Ice cream machines come in either countertop or free-standing units, which are also known as floor units. As their names indicate, countertop machines are meant to sit neatly on a countertop, while floor models are larger and designed to stand on floors.
The production style is essentially how your machine freezes and dispenses the ice cream. The production style is a determining factor in the total volume capacity of the machine, so you will need to figure out how much finished product you aim to serve before choosing your unit's production style.
Soft serve machines come with either one hopper, which limits you to make only one flavor at a time, or two hoppers, which allows you to make two flavors at a time. The number of hoppers usually correlates to the number of dispensers a unit has, but some machines include a flavor twist feature that combines the two flavors by twisting them together as they are dispensed.
Ice cream machines have two possible condensing unit types: air-cooled and water-cooled. Your machine will produce plenty of heat under heavy operation, so make sure you understand how your machine keeps itself cool.
Air-cooled units draw in air to cool the condensing unit in order to cool down the ice cream machine so it can produce frozen desserts.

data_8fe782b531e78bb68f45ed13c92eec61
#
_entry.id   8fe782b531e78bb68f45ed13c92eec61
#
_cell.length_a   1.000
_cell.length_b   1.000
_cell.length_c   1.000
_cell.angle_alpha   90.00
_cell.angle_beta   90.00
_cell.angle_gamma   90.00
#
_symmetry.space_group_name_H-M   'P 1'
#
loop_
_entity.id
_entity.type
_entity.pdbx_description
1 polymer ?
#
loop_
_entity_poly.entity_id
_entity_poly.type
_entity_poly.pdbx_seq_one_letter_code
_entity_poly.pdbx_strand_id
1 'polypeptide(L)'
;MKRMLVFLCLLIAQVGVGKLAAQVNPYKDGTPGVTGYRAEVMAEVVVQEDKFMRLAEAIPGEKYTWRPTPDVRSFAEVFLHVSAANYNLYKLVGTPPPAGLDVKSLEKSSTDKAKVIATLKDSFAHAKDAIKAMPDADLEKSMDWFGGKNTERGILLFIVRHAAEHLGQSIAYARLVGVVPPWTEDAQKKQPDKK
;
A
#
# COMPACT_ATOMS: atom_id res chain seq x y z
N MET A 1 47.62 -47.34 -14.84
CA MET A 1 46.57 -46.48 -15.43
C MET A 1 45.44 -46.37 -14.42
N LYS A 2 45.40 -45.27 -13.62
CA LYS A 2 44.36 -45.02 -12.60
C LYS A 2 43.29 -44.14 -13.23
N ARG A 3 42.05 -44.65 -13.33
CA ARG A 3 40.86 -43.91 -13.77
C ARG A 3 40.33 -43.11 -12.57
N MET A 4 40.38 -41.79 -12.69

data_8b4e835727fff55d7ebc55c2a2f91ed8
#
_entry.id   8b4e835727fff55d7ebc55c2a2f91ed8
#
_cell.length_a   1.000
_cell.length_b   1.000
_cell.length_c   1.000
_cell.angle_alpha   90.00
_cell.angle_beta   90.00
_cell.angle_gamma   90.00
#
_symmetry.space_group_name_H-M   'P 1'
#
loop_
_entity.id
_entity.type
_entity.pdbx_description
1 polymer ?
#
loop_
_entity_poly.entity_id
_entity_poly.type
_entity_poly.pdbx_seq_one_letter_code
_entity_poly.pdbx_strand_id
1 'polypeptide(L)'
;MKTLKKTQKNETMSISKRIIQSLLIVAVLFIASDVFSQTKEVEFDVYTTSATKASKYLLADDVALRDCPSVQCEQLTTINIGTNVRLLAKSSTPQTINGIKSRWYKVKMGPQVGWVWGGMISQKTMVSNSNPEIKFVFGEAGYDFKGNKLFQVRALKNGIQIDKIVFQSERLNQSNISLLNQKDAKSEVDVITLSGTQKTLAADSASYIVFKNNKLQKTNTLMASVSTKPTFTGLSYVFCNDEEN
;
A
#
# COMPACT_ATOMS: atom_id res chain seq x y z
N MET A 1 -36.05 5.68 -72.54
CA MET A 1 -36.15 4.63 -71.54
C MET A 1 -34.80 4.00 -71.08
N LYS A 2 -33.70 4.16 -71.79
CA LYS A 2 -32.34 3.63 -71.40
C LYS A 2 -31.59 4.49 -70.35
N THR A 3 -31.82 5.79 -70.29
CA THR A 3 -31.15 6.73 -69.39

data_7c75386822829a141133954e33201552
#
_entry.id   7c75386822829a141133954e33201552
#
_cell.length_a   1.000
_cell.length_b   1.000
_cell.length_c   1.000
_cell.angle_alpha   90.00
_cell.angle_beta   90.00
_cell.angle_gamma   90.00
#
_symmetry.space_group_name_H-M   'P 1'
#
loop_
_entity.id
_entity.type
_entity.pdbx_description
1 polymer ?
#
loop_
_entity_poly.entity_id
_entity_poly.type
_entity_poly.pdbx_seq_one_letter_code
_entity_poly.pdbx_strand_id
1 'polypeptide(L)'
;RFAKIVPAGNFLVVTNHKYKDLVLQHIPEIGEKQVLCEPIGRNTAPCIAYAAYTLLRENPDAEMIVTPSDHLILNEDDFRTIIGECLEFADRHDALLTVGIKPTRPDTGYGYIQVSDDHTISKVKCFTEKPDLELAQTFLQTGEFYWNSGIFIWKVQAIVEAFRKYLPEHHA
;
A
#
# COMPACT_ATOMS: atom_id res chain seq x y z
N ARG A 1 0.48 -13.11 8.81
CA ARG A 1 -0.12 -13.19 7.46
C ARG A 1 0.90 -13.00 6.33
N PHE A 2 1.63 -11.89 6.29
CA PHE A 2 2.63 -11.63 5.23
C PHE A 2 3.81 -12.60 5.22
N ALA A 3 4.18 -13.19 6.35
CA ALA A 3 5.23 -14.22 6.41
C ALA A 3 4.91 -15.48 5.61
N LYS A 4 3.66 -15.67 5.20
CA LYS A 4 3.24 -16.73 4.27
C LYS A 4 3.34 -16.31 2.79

Water-cooled units cool the refrigeration components with water instead of air. They require a water line connection in order to operate.
Many machines come equipped with a variety of additional features to improve the quality of your hard and soft serve ice cream and make the production process even easier.
Available as an option on some high-end models, a hopper agitator slowly stirs the product in the hopper to improve product consistency and prevent product separation. The product must still be mixed prior to pouring into the hopper, but the agitator eliminates the need to manually stir the product over the course of the day.
A pasteurizer within a batch freezer is important to have for making house-made ice cream to ensure the mix reaches a temperature that kills any harmful bacteria and is safe to eat. Many batch freezers feature a 2-in-1, where the mix is heated and pasteurized in one cylinder and then frozen in another.
An air pump injects air into the ice cream during dispensing to increase overrun. In addition to creating a lighter, creamier product, the air pump allows you to use less ice cream mix while serving more cones to save on costs.
Overrun is the percentage of air that is introduced to the ice cream during the freezing process, which will then cause the ice cream to expand. For example, if 1 gallon of ice cream has a 50% overrun, it means that the ice cream expanded 50% and you will yield 1.5 gallons of finished product.
Americans consume 1.6 billion gallons of ice cream each year, with the average American eating approximately 23 gallons per year. Ice cream machines can generate a large profit margin thanks to their relatively low cost of operation. Enter your estimates in each field of our Ice Cream Profit Calculator and see how much money you can make over the course of one year.